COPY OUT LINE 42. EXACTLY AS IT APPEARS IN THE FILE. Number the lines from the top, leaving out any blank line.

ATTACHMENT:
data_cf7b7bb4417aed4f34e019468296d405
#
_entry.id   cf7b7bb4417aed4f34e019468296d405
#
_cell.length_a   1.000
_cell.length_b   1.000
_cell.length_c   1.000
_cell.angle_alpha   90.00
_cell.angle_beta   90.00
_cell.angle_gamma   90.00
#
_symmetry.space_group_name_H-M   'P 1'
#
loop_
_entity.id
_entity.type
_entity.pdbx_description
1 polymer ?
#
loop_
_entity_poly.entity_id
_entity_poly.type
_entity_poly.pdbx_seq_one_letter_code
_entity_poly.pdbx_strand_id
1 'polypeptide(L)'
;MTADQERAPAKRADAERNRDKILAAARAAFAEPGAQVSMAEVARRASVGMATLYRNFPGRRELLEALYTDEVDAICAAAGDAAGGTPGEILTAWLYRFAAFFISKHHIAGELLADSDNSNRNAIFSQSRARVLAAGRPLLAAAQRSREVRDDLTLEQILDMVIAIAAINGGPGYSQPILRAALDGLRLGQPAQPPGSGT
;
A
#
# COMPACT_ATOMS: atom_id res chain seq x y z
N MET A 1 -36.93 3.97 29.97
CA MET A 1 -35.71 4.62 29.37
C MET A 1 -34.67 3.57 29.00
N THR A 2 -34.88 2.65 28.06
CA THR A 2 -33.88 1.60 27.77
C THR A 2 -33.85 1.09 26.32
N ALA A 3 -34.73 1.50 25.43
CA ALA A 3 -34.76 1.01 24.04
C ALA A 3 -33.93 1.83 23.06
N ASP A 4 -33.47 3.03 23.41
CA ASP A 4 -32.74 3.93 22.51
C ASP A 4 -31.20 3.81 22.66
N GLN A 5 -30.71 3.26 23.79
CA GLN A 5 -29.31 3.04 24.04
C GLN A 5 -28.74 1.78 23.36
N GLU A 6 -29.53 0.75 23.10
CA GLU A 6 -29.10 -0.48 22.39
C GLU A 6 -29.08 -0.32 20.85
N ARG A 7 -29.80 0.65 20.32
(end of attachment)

C ASP A 4 -31.20 3.81 22.66